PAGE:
in my face, up on the desk at work. Half the time, all I see of you is your feet. Did you know you talk with them?”
Starsky sat down with a thump. “I talk with my feet?” He
sounded intrigued now.
Hutch sat next to him on the
bed. “Whenever you’re telling me something, they wave from side to
side like this.” He reached down, grabbed Starsky’s ankle and demonstrated.
Starsky snickered. “That tickles.”
Hutch put Starsky’s leg
on the bed.
Starsky flopped onto his back,
and looked up at Hutch, eyes creased with amusement. “So you like my feet.”
“I like your legs, too,”
said Hutch, moving up from Starsky’s ankle to rumple the hair on his right leg.
“You’ve got terrific calves.”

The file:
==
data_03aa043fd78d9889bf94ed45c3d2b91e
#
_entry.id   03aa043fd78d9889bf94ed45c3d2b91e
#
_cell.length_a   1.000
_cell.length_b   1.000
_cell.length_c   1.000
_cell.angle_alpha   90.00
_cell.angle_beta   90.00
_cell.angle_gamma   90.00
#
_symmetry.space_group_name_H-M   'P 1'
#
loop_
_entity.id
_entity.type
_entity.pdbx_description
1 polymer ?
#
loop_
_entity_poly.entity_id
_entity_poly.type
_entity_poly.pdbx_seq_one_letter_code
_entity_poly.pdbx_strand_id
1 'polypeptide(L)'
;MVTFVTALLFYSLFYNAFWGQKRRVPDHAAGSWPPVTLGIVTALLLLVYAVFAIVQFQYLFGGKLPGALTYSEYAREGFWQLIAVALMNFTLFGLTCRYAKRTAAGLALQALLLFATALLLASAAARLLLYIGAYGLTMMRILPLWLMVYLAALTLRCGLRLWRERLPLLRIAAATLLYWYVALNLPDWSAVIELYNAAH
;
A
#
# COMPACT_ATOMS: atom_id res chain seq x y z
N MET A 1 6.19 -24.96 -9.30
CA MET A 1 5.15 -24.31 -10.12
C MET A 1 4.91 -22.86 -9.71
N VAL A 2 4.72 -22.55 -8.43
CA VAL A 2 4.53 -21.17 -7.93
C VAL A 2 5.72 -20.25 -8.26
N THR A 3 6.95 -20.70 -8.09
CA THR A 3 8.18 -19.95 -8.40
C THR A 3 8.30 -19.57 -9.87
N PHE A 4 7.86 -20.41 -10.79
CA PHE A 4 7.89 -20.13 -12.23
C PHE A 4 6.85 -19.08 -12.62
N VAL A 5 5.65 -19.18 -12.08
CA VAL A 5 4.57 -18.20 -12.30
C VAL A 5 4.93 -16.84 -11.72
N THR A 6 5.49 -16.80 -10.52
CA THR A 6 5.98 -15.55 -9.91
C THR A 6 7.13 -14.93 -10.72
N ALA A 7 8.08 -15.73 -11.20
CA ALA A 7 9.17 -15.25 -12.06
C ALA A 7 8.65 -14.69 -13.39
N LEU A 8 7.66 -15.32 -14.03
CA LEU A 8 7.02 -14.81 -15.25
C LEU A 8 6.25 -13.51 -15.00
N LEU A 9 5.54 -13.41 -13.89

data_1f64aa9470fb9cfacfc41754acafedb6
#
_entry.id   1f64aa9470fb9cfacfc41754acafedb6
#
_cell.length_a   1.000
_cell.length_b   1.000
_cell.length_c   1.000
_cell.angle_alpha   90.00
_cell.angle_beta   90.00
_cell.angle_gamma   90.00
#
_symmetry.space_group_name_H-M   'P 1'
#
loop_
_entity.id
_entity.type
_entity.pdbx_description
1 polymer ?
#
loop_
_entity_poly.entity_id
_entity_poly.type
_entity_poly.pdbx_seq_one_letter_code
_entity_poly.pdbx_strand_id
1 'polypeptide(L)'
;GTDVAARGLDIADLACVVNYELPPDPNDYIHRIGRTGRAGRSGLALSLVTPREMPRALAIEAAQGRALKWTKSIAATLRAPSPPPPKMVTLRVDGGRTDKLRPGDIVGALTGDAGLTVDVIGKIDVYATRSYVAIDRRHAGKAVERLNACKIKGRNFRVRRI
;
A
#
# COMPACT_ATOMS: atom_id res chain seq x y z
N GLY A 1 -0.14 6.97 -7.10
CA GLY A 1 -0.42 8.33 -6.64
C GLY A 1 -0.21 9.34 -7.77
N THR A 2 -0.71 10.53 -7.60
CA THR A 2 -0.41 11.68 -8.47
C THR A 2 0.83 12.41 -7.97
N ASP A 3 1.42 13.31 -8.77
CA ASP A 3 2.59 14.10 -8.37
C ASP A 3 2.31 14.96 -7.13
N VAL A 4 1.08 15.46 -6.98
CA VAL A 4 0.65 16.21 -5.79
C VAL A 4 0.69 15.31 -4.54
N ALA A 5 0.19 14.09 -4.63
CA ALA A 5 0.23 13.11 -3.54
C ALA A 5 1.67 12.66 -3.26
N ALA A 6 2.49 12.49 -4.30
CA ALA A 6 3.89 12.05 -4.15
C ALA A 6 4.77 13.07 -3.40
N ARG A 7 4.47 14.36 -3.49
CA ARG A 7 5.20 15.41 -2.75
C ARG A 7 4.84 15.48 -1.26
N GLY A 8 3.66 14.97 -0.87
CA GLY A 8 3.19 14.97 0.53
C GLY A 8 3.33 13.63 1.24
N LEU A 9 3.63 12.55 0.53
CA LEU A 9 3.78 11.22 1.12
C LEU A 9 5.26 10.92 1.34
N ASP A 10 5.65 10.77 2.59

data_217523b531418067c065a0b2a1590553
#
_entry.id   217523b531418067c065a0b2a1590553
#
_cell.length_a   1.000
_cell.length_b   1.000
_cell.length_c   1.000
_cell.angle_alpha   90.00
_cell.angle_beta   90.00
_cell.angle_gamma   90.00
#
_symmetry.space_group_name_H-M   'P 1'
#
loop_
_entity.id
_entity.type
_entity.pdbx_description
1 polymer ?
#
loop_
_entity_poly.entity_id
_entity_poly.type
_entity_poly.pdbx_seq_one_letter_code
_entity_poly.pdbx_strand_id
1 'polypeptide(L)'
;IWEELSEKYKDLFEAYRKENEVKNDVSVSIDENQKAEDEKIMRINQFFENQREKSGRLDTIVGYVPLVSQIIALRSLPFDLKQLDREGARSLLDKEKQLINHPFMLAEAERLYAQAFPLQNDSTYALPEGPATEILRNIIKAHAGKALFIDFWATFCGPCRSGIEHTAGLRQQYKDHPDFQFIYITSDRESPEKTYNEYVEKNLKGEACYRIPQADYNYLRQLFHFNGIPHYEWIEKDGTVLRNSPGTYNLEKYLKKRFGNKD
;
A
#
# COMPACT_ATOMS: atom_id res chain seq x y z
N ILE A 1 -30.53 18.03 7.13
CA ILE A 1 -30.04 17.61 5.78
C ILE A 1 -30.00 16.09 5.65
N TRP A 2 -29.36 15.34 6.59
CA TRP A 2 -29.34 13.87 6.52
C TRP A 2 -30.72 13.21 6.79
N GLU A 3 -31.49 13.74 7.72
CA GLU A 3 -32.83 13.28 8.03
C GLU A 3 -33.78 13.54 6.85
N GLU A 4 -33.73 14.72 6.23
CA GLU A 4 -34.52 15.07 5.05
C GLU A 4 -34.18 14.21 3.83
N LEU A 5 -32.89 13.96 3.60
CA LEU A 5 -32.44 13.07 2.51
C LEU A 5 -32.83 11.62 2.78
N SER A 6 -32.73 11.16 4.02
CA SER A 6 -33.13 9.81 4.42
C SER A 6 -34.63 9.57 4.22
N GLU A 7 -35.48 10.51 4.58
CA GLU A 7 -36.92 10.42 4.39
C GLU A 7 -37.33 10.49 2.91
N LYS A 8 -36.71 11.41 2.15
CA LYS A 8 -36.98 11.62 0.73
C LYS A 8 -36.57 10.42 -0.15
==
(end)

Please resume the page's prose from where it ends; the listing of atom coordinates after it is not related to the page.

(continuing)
Starsky lost his smile. “They weren’t so good for awhile there.” Months spent recuperating in bed had left him thin and white and hardly recognizable even to himself.
“You’ve more than
made up for it. All that working out you’ve been doing has paid off.” Hutch patted Starsky’s stomach. “You’re
“And you like that too,
Hutch, leaning over to kiss him.
Starsky wrapped his hands around
Hutch’s head and pulled him close, his lips moving from Hutch’s mouth to the side of his neck. As Hutch surrendered to his embrace, he found himself thinking that Starsky’s strength was another
thing he liked. Especially when Starsky dragged his fingernails up his back like
that, sending a pleasant tingle right down his spine and all the way to parts south.
He protested mildly when Starsky
pulled back to look at him.
“So we’ve established
you love me for my body,” said Starsky, smiling. “Does that mean
you’ll be ditching me when I get old and wrinkled?”
“Nah.” Hutch touched his face. “I like your wrinkles. Especially the ones around your eyes that fold up every time you smile.”